I'm not sure I understand all you're asking. It's because of my english, but Tracy Wilson during Vancouver Ladies Sp was explaining on the table with a skating boot, about the rotation and under rotation.
    The file it's too big so I can't post it here, but she says that in a reply you have to watch when the toe pick, not the full blade, touch the ice.
    If a skater completes the rotation, in a curve, with full blade (therefore I suppose is helped by the free leg as the articles I post it suggest), is under rotated.

  6. #1566
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    Quote Originally Posted by Vanshilar View Post
    Neither of these images are telling me much about any possible under-rotation since they don't provide the context (i.e. the direction of travel, etc.).
    I agree. Photo and video "evidence" on under-rotations is rarely conclusive. It is usually accompanied by comments such as, "See?!!!" Um..no, I don't.

    1) Is the rotation at landing considered to be when any part of the skate (including the toe pick) touches the ice?
    It is my understanding that this is correct. What the technical specials actually call, though, is another question.

    Some skaters (Mirai) tend to "reach down" with their toe picks on landing, which causes under-rotation problems.
    Last edited by Mathman; 06-03-2014 at 08:12 AM.

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    Quote Originally Posted by Mathman View Post
    I agree. Photo and video "evidence" on under-rotations is rarely conclusive. It is usually accompanied by comments such as, "See?!!!" Um..no, I don't.
    This is not one of those times. I'm not saying the panel cheated to give Yuna full credit, but it was definitely a missed call.

  8. #1568
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    Quote Originally Posted by drivingmissdaisy View Post
    This is not one of those times. I'm not saying the panel cheated to give Yuna full credit, but it was definitely a missed call.
    Here's what I think. One of these days we will be able to bring technology to bear that can actually measure the number of degrees of rotation that skaters achieve. When that happens, I expect that people will be surprised to discover that every jump in figure skating is under-rotated. Then we can stop drawing pictures of protractors onto still video frames, saying, "look! look!"

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    Quote Originally Posted by Mathman View Post
    Here's what I think. One of these days we will be able to bring technology to bear that can actually measure the number of degrees of rotation that skaters achieve. When that happens, I expect that people will be surprised to discover that every jump in figure skating is under-rotated. Then we can stop drawing pictures of protractors onto still video frames, saying, "look! look!"
    I find it disingenuous that you would so easily jump on the "Adelina was overscored" bandwagon but when someone posts a video and a still frame showing Yuna clearly underrotated a jump all of a sudden the technology isn't good enough to make a determination. It sure seemed good enough when you claimed Adelina's 3T was <.

  10. #1570
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    Quote Originally Posted by drivingmissdaisy View Post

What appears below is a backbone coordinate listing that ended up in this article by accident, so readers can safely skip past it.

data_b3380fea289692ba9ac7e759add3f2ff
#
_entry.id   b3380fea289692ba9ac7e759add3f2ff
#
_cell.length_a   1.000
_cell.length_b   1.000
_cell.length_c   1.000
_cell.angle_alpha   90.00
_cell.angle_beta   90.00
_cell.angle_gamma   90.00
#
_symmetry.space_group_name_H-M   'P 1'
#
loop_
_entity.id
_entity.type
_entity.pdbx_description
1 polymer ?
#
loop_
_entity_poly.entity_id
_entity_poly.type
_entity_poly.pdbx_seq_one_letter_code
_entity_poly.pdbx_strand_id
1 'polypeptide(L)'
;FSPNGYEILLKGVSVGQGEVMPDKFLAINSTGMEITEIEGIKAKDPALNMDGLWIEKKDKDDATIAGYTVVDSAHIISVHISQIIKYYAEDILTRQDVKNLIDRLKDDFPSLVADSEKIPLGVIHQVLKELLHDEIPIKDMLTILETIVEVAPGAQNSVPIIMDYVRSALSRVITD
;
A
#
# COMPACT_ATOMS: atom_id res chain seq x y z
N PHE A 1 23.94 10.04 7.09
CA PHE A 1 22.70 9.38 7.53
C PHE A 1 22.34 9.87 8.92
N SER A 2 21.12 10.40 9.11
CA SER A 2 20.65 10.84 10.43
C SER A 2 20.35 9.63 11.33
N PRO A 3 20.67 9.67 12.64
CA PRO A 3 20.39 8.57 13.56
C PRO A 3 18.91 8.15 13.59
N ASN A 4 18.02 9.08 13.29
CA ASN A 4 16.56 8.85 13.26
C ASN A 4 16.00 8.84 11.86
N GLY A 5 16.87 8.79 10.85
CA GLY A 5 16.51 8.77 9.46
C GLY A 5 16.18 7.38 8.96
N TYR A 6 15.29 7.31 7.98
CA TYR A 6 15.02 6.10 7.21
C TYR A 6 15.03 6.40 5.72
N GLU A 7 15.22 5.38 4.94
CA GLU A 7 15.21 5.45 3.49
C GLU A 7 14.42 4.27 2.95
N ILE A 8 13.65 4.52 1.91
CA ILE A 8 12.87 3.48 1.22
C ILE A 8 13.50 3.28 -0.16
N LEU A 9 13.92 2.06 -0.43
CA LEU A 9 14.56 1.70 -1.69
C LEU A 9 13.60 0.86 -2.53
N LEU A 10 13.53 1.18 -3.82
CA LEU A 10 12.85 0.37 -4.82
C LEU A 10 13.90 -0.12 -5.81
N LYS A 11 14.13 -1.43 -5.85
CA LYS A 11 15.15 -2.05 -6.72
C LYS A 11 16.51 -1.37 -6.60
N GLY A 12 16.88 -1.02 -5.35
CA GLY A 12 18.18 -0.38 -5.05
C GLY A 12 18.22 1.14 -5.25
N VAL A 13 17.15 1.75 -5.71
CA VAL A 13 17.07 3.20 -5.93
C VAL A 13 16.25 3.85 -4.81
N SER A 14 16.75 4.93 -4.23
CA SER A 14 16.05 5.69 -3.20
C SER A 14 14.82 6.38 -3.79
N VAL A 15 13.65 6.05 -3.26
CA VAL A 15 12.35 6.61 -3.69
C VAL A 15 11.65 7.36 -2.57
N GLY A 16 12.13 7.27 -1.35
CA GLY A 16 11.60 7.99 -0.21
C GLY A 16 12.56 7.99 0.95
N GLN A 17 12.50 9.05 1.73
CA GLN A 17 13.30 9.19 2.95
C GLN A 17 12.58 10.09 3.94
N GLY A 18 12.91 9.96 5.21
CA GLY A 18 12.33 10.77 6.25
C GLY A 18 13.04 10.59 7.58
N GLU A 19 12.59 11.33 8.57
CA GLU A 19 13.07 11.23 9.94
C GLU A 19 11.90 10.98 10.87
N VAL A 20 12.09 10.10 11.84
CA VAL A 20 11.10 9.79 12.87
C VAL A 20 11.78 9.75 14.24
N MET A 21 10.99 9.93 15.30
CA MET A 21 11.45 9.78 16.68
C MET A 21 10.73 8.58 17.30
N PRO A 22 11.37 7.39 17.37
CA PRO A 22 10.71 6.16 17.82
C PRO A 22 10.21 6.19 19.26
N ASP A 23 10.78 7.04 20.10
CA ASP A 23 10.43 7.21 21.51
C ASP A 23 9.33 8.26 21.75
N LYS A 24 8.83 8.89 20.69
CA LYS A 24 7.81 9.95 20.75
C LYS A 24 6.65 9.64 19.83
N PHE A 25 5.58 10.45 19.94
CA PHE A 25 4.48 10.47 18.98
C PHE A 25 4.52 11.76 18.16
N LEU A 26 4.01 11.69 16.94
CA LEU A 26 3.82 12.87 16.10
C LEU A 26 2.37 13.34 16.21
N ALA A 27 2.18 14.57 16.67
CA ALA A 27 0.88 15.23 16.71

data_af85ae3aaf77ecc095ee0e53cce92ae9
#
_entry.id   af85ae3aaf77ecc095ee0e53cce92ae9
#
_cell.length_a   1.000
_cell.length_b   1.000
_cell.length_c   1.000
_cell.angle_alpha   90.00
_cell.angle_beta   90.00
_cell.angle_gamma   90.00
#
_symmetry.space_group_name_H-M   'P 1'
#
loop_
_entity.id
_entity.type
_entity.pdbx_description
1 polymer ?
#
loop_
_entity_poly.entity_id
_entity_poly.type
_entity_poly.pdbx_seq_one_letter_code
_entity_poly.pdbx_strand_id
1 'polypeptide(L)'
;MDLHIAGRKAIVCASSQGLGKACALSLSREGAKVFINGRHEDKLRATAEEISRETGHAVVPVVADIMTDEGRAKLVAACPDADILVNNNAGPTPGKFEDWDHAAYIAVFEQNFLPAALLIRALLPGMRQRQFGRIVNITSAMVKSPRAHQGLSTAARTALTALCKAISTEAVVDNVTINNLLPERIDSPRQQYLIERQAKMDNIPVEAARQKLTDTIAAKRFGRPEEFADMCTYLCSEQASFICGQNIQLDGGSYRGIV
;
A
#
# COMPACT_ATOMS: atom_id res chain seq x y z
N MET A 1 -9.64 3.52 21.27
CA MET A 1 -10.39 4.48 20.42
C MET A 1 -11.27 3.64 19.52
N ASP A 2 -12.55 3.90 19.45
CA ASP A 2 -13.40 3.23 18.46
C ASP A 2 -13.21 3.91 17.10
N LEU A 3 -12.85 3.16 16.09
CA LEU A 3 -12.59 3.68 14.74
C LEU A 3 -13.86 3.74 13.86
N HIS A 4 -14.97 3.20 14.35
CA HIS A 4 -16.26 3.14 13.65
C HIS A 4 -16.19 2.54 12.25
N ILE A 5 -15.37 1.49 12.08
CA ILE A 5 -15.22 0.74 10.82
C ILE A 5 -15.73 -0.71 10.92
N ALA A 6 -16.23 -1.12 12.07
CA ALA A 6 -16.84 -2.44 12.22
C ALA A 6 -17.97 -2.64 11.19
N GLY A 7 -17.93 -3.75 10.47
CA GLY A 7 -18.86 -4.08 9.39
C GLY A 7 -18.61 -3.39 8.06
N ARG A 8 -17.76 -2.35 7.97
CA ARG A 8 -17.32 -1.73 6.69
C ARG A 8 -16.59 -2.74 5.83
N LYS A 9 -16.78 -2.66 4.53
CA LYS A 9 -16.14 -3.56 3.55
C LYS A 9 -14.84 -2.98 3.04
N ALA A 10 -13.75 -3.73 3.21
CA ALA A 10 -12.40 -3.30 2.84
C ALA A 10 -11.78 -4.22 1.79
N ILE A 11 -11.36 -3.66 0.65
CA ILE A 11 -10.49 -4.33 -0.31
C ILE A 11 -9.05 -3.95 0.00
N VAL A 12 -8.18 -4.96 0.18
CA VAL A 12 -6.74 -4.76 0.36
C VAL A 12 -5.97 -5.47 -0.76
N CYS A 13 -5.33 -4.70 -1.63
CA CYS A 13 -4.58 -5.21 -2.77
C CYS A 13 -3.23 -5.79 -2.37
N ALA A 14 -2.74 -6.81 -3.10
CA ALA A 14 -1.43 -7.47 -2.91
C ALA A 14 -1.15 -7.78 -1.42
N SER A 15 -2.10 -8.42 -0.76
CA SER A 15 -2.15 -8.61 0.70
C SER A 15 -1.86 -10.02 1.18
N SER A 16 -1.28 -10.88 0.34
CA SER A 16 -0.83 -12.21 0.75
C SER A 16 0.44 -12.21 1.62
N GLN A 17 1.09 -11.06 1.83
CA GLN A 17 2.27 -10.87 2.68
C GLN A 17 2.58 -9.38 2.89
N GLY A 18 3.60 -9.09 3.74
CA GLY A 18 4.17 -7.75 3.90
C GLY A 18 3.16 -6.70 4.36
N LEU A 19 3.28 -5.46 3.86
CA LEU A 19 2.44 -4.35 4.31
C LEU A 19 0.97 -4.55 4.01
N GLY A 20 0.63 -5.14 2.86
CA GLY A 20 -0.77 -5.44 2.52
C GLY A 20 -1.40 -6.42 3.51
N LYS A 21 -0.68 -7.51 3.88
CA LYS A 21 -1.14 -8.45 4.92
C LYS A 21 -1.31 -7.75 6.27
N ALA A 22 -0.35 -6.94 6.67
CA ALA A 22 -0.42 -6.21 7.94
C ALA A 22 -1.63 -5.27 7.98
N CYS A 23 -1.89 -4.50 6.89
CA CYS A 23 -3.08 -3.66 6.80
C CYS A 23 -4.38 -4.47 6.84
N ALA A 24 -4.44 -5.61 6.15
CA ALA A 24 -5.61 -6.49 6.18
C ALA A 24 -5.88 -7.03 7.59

I find it disingenuous that you would so easily jump on the "Adelina was overscored" bandwagon but when someone posts a video and a still frame showing Yuna clearly underrotated a jump all of a sudden the technology isn't good enough to make a determination. It sure seemed good enough when you claimed Adelina's 3T was <.
    Are you talking to me? I never said a peep about whether Adelina's 3T was under-rotated or not. Or whether Adelina deserved a level 3 or a level 4 on her step sequence. My whole point is quite the opposite. I do not have a sufficiently expert eye to determine these things (and, to tell the truth, I don't think that most of the impassioned posters on these threads do either).

    Is this is the picture that is supposed to convince me of something?

    http://postimg.org/image/lgb2cb15r/

    I cannot tell from this picture whether her skate is actually on the ice or not quite yet. I cannot tell whether or not she had already made contact with the ice a fraction of a second earlier. From this picture I cannot tell what the angle of her skate is (compared to what?) From this picture I cannot tell exactly what direction her blade was pointing at take-off. From this picture I cannot tell how many degrees of rotation she had achieved before the picture was taken.

    Frankly, I have little patience for these video wars where fans of one skater or another pretend to see evidence where non exists that their favorite skater is the bees knees and the other guy, yuk.

  11. #1571
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    Sorry MM, you're right. The picture is clearer if you watch the YouTube video; the landing is what is shown in the picture but if you haven't seen the video you wouldn't know where she took off. It is frustrating that people act like Yuna was scored overly harsh relative to Adelina, but the point is the panel missed calls like the one I posted that benefitted other skaters as well.

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    Quote Originally Posted by Alba View Post
    I don't know if this might help you.

    http://iceskatingresources.org/EvaluationOfJumps.html

    I'm not sure I understand all you're asking. It's because of my english, but Tracy Wilson during Vancouver Ladies Sp was explaining on the table with a skating boot, about the rotation and under rotation.
    The file it's too big so I can't post it here, but she says that in a reply you have to watch when the toe pick, not the full blade, touch the ice.
    If a skater completes the rotation, in a curve, with full blade (therefore I suppose is helped by the free leg as the articles I post it suggest), is under rotated.